The total number of Dental students registered from years 1-7 at the Faculty of Dentistry, Kuwait University at the time of the study was 173. A total of 147 completed the questionnaire, a response rate of 85%. The age range was 18-24 years old, with an average age of 21 years. Ninety three percent of respondents were females. Using the Contingency coefficient analysis for the association between gender and decision to choose dentistry, no statistical significance was observed (Table 1). The option “don’t know” was excluded from the calculation and treated as missing, since it does not show any agreement and may inflate the average (Table 1).
Regarding the respondents familial educational background influence on motivation, 86% had mothers with university degrees and 83% of fathers with university degrees; with only 1% of mothers being dentists and 17% of fathers being dentists.
When asked about their perception of what factor influenced their decision to select dentistry as a career; the personal decision predominated (75% of respondents agreed with this statement). Using the Contingency coefficient, a statistically significant relation between motivation to choose dentistry and personal decision was observed (Table 2).
In the quantitative data parents' influence played splitting roles between mothers and fathers ‘influences; 31% agreeing to the presence of fathers influence and 36% agreeing to the presence of mothers' influence. Relating the contingency coefficient to the father’s and mother’s influence and gender effects, only the mother’s influence was found to be statistically significant in decision making (Table 3).
Factors such as the influence of relatives, family friends, family dentists, or persons within the dental field, teachers, and friends had a 10 to 25% role.
The motivators to go into the field of dentistry as reported the desire to help was their main factor, followed by; interest in dentistry, working independently, financial opportunities, professional reputation, prestigious job perception, academic interest, interest in a branch of medicine, reasonable working hours, job opportunities, while job security was the least factor (Figure 1). When asked why medicine was not chosen as a career path, only 37% agreed that medicine would have been a longer, more difficult career path. Seventy-four percent felt that a career in medicine would involve long working hours, and 71% felt that medicine would be a stressful career. 7% of respondents felt that they wanted medicine but did not enroll in medicine because they did not have the grades for it. Only 2% of respondents regretted their choice of dentistry.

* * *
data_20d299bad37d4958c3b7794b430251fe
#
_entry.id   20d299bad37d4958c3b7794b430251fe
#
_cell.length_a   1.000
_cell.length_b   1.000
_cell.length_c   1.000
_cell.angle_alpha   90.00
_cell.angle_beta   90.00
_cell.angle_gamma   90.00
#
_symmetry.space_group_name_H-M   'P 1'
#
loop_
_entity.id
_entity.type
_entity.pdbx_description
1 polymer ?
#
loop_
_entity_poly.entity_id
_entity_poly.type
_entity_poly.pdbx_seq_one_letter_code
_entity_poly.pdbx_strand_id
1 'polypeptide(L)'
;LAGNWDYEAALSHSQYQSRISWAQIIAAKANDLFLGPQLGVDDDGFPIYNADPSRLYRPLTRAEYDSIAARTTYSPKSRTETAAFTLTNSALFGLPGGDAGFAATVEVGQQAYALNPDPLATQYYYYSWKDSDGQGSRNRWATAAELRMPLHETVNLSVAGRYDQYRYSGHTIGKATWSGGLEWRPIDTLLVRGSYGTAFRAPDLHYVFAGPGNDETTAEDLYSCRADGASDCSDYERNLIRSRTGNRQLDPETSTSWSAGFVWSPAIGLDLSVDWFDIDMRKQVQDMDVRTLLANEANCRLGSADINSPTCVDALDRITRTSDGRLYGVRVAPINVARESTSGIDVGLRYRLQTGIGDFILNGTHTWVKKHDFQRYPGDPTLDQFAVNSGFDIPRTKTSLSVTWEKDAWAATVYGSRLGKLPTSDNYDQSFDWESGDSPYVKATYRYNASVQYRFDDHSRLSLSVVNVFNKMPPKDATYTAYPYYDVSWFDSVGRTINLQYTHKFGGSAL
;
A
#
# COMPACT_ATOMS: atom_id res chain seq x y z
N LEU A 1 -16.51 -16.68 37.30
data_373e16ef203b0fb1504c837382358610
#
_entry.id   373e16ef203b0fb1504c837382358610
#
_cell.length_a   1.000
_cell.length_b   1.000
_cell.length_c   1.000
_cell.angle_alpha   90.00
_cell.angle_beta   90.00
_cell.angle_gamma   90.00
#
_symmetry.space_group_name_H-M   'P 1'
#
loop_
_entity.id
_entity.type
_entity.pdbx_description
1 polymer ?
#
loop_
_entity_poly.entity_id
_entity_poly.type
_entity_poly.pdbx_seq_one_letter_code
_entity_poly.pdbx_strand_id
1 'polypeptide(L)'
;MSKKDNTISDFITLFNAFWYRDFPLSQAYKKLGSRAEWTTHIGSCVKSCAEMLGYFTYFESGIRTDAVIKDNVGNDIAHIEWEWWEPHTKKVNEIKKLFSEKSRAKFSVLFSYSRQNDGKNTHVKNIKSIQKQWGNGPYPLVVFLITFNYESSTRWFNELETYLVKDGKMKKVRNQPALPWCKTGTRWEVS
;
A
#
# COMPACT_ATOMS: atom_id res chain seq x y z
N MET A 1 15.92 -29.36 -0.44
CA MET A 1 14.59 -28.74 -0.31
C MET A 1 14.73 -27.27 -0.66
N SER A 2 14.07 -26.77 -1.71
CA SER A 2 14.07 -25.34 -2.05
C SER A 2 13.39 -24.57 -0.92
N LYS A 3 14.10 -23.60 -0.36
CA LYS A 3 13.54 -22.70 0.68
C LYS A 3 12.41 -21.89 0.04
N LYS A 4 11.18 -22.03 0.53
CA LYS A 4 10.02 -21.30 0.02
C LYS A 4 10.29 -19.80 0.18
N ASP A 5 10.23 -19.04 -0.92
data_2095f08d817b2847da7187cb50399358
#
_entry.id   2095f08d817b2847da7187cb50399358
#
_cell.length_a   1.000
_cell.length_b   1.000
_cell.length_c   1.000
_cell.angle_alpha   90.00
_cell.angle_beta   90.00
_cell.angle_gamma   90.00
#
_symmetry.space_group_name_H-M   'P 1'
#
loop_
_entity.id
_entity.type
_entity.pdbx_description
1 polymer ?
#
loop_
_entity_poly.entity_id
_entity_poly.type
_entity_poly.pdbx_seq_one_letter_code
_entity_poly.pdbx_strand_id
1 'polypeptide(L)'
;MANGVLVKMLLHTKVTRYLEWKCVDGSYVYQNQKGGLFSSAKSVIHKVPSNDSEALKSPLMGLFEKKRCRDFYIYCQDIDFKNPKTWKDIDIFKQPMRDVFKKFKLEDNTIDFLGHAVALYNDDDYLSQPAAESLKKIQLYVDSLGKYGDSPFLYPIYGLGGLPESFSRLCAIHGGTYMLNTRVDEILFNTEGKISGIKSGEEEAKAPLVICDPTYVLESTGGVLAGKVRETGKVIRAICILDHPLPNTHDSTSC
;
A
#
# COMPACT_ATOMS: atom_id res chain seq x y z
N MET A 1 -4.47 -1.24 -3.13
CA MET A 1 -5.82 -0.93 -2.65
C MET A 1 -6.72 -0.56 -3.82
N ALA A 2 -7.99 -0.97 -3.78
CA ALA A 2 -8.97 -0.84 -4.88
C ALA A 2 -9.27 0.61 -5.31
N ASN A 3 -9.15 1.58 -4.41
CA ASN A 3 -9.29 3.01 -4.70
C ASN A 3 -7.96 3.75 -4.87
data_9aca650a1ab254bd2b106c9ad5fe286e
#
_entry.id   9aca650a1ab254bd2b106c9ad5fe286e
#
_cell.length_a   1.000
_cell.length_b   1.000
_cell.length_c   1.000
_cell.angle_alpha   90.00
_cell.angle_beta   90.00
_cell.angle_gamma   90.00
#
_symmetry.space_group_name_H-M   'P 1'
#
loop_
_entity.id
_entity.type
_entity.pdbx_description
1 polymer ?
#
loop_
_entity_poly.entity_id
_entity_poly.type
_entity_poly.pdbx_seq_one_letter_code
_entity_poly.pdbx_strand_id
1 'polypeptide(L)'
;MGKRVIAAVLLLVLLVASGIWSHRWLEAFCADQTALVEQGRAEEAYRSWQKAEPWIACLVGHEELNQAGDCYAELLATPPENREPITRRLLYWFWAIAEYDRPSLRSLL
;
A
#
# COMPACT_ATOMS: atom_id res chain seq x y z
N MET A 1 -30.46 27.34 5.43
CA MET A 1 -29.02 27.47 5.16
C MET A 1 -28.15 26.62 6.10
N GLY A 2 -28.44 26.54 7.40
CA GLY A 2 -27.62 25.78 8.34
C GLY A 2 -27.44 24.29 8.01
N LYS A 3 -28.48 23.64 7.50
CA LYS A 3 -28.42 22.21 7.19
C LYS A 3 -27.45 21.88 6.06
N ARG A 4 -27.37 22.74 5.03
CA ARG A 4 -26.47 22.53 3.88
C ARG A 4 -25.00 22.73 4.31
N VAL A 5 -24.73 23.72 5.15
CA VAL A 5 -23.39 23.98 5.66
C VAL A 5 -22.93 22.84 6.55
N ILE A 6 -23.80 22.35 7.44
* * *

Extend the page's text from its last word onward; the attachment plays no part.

Three main themes were made from the qualitative data, which seemed to interrelate. The customary practice in qualitative research is to present direct quotations from the participants to illustrate these themes.
Theme 1: Influences on choice
The immediate family influences on career choice were the dominant feature “Most of my family members encouraged me to choose it”, “It wasn’t my choice from the start. It was chosen for me.” “My parents influenced my decision”. There was also the perception that daughters or sons tend to keep their parents happy by the choice they made. “My parents, they wanted me to be a dentist, so, I went for it.”
The advice that came from siblings, or cousins or distant family also had an influence, “My cousin also as a 7th-year dentist student, she helped me to decide entering dentistry”. Given the close culturally netted extending family ties in this region; the distant family involvement was not surprising. This was stronger if the parent or relative was within the profession “I think they were many factors from parents, from a family that worked as dentists but in the end, I still think this is my choice and if I wanted anything else I would have chosen it.”